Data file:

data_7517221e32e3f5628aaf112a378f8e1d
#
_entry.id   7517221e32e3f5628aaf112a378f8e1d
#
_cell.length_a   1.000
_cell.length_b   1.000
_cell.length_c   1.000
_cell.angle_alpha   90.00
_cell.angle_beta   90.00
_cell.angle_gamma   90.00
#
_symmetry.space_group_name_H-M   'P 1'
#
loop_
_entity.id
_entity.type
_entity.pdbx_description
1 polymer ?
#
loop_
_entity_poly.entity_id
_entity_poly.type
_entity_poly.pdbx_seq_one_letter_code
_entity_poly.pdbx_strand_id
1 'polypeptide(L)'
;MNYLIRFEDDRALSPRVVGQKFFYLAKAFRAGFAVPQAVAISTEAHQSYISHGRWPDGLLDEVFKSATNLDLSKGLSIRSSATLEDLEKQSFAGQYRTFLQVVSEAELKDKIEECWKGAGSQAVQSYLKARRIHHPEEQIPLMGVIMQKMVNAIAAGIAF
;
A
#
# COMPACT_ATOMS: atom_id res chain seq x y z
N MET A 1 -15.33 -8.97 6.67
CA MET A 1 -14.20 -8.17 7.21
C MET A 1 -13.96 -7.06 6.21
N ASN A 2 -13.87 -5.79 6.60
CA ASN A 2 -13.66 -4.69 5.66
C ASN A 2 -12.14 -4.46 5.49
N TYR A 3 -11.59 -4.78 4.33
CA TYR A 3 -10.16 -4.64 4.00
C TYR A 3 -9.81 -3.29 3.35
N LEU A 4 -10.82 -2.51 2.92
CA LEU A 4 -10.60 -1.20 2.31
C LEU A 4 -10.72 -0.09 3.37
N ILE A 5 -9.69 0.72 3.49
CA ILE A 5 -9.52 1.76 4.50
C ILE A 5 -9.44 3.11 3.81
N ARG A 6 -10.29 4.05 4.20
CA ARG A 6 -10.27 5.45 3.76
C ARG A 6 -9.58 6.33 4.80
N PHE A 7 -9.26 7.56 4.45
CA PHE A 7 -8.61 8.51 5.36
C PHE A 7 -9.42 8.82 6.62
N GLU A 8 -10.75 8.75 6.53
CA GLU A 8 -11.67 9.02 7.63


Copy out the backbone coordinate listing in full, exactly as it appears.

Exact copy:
data_7517221e32e3f5628aaf112a378f8e1d
#
_entry.id   7517221e32e3f5628aaf112a378f8e1d
#
_cell.length_a   1.000
_cell.length_b   1.000
_cell.length_c   1.000
_cell.angle_alpha   90.00
_cell.angle_beta   90.00
_cell.angle_gamma   90.00
#
_symmetry.space_group_name_H-M   'P 1'
#
loop_
_entity.id
_entity.type
_entity.pdbx_description
1 polymer ?
#
loop_
_entity_poly.entity_id
_entity_poly.type
_entity_poly.pdbx_seq_one_letter_code
_entity_poly.pdbx_strand_id
1 'polypeptide(L)'
;MNYLIRFEDDRALSPRVVGQKFFYLAKAFRAGFAVPQAVAISTEAHQSYISHGRWPDGLLDEVFKSATNLDLSKGLSIRSSATLEDLEKQSFAGQYRTFLQVVSEAELKDKIEECWKGAGSQAVQSYLKARRIHHPEEQIPLMGVIMQKMVNAIAAGIAF
;
A
#
# COMPACT_ATOMS: atom_id res chain seq x y z
N MET A 1 -15.33 -8.97 6.67
CA MET A 1 -14.20 -8.17 7.21
C MET A 1 -13.96 -7.06 6.21
N ASN A 2 -13.87 -5.79 6.60
CA ASN A 2 -13.66 -4.69 5.66
C ASN A 2 -12.14 -4.46 5.49
N TYR A 3 -11.59 -4.78 4.33
CA TYR A 3 -10.16 -4.64 4.00
C TYR A 3 -9.81 -3.29 3.35
N LEU A 4 -10.82 -2.51 2.92
CA LEU A 4 -10.60 -1.20 2.31
C LEU A 4 -10.72 -0.09 3.37
N ILE A 5 -9.69 0.72 3.49
CA ILE A 5 -9.52 1.76 4.50
C ILE A 5 -9.44 3.11 3.81
N ARG A 6 -10.29 4.05 4.20
CA ARG A 6 -10.27 5.45 3.76
C ARG A 6 -9.58 6.33 4.80
N PHE A 7 -9.26 7.56 4.45
CA PHE A 7 -8.61 8.51 5.36
C PHE A 7 -9.42 8.82 6.62
N GLU A 8 -10.75 8.75 6.53
CA GLU A 8 -11.67 9.02 7.63